I stayed in Siem Reap for 8 days last February. In that duration, I was able to spend spend most of my mornings either exploring the Angkor Wat and the rest of the temples (Temple Overload!) or staying in bed ’till lunch time. At night, we would go to the Pub Street to eat, shop or just walk around. Just happy that this trip pushed through since a PTB meet-up took place. Thanks to several budget airlines for these cheap airfares for making wanderers happy. Just book it!
When I decided to extend my travel, we were able to take the Tonle Sap Lake Tour as suggested by my awesome friends. We booked the Half Day Tour of Chong Khneas thru the Tara Boat website and received a confirmation right away. I am truly curious about the Floating Village.
For $26 each, we’re scheduled to explore this interesting part of Siem Reap.
A van service picked us up from Victory Guesthouse before 10AM, our scheduled time of departure. We met Mr. Soupond, our tour guide for the day. He was nice and answered my queries right away. Another guest from Serbia went with us.
I was a bit surprised upon our arrival at the boat dock. Woi, Tonle Sap Lake!
The boat we used is quite big and there’s only three guests that day. As the boat trip progresses, Mr. Soupond would mention interesting details about the floating village and its people. I can’t help but wonder upon passing through several floating houses and kids who are paddling boats. I can almost see what’s inside these floating houses.
I am amazed and at the same time feel bad for them. With tourists coming in and out everyday who takes pictures (like me), what is the definition of privacy to them?
Still, I am curious about this kind of lifestyle. I’ve seen boats pulling floating houses to a new location, ladies washing clothes or cooking food for lunch, kids taking a bath and many more. In short, the water within the lake is not that safe. I wonder how they keep up at night especially when there’s a heavy typhoon within the area.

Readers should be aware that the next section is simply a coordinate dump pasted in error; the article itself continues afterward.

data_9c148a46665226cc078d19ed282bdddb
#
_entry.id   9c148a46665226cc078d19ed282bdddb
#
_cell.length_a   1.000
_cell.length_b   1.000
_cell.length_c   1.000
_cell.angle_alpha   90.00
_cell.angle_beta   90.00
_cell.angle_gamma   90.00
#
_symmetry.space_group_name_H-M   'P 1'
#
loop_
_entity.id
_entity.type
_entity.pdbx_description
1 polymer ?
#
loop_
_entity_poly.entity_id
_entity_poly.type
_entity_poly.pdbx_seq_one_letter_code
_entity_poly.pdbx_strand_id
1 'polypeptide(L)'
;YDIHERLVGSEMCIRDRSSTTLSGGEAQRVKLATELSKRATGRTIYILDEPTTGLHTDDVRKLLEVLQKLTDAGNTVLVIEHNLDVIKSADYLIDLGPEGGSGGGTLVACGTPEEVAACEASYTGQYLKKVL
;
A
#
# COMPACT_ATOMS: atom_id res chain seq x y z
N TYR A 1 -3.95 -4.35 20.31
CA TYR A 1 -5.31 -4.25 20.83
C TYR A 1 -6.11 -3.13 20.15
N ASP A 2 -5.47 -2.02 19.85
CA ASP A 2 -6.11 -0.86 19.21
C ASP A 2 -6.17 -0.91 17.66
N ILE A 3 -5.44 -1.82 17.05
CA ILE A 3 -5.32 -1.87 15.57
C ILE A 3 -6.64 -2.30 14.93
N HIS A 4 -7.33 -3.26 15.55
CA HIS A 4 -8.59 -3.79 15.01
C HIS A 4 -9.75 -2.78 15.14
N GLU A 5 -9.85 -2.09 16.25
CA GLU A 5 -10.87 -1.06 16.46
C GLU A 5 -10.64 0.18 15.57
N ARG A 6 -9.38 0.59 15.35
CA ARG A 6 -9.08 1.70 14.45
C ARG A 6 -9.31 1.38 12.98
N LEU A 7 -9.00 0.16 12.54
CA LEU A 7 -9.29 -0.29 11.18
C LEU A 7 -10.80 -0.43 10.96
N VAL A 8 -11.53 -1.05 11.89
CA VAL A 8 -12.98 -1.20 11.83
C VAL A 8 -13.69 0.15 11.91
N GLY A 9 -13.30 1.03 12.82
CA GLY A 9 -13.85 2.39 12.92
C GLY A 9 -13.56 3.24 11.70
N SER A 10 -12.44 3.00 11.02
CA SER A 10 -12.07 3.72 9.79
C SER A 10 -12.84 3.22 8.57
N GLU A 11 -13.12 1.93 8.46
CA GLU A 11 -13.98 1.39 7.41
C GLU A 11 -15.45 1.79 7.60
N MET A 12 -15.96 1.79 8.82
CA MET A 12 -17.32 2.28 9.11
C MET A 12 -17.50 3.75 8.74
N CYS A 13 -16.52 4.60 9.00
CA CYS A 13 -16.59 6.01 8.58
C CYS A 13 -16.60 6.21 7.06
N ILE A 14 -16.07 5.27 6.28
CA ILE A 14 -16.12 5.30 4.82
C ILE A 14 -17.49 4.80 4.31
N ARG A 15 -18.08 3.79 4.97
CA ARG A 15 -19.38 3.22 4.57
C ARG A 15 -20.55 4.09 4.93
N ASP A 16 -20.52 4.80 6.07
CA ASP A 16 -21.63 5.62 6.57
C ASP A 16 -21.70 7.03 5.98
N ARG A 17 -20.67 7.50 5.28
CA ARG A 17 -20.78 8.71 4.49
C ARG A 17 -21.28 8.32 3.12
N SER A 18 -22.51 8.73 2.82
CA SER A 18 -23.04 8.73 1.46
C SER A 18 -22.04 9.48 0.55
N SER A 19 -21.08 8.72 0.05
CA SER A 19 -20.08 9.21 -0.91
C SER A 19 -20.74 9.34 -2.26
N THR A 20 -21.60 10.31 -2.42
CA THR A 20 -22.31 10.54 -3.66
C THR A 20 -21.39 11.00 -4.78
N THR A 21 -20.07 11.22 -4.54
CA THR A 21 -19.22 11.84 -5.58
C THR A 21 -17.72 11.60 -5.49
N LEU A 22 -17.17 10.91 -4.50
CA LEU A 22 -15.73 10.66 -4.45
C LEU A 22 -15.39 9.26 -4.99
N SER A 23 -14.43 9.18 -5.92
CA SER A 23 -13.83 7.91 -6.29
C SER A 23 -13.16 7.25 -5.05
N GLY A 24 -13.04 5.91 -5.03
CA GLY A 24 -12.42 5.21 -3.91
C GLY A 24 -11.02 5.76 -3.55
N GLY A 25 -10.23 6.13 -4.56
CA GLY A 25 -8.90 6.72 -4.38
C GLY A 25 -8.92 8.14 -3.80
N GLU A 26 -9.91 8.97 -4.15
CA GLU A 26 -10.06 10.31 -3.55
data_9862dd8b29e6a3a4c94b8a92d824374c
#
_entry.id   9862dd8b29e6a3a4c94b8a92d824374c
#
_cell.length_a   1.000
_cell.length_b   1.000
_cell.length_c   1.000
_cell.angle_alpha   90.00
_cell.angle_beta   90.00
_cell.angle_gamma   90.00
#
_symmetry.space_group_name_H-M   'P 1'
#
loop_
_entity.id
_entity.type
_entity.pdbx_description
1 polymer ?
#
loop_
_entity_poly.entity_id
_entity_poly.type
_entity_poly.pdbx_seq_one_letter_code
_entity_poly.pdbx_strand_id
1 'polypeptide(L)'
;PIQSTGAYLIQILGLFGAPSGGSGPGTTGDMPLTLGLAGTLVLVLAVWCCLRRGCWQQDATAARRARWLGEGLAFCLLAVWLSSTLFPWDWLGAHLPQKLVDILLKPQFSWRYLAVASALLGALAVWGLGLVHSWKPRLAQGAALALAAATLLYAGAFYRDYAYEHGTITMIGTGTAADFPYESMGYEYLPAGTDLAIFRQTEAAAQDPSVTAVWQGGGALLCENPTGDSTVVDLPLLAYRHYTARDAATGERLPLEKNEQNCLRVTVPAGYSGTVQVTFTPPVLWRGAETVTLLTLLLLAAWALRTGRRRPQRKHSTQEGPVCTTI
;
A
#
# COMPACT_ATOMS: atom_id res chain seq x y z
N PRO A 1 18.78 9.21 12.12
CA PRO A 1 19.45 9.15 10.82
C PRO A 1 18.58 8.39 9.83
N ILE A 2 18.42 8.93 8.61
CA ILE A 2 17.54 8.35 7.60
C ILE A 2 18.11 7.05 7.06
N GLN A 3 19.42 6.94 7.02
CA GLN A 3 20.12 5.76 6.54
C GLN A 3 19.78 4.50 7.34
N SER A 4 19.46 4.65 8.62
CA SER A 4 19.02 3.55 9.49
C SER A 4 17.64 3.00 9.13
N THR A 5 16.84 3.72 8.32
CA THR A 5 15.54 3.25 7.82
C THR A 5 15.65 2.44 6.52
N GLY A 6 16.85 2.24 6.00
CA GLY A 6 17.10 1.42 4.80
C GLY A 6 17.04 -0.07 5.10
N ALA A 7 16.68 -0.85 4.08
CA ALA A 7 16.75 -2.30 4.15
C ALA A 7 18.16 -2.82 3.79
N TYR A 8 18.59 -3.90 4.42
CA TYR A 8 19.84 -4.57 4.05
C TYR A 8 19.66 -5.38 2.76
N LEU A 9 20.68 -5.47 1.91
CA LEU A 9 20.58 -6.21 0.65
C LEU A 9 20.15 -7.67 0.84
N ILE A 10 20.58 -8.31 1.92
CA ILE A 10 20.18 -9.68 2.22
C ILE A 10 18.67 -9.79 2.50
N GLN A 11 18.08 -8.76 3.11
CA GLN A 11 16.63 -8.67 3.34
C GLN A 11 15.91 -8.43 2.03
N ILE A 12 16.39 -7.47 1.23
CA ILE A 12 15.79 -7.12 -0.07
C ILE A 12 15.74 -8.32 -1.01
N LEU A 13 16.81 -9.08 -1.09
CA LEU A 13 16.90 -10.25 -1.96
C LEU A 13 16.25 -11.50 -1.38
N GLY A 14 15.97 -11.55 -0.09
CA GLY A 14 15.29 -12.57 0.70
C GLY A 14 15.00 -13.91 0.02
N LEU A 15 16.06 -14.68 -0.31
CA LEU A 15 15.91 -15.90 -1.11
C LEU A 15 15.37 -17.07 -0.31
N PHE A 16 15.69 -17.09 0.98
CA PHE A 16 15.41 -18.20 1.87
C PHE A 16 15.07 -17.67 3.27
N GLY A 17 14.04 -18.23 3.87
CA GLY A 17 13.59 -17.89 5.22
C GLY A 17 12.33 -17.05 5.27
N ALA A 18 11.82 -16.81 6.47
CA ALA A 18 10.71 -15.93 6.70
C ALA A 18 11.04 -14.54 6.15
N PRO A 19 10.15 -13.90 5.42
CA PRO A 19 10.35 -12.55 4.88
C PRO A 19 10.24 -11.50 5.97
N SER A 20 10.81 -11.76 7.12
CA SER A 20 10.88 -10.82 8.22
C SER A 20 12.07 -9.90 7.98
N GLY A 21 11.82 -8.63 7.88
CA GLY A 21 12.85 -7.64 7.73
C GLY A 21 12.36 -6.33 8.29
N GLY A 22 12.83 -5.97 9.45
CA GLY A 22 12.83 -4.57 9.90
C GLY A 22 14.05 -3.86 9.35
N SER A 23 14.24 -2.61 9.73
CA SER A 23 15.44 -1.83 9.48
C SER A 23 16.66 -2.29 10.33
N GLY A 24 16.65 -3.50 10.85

When we passed by the Chong Khneas Elementary School, we saw some kids who were about to go home. Four kids were in one boat (around 6-7 years old). One is busy paddling while two were fighting by hitting each other’s heads. One was just quiet. I am quite scared that they might fall!
Our first stop is the Crocodile Farm. Our tour guide told us that some of them sell these crocodiles for $150-$250 and they’re really big and scary 0_0
There’s also an area for the cat fish. There’s also a souvenir shop that sells expensive items. Later on, kids riding in a basin with snakes in their necks approached us. One dollah for one shot. I gave them even if others wouldn’t. Why not, right? It is one way of helping them.
For lunch, we went to this big ship transformed into a restaurant. The cool breeze made me happy and more hungry.
On our way back to civilization, I was able to chat with Mr. Soupond. He is a big fan of our very own Manny Pacquiao. He also narrated his story about his past job and how he became a tour guide. In times like these, we need to learn constantly to make a living 🙂
More conversations about Cambodians and Filipinos.. Pacquiao and Dyesebel. Now I wonder how the Khmer movie industry is. I might look for Cambodian movies soon.
Up to this day, I still can’t get over this short but interesting tour. I do suggest that you try one of the Tonle Sap Lake Tours. I miss Siem Reap, really.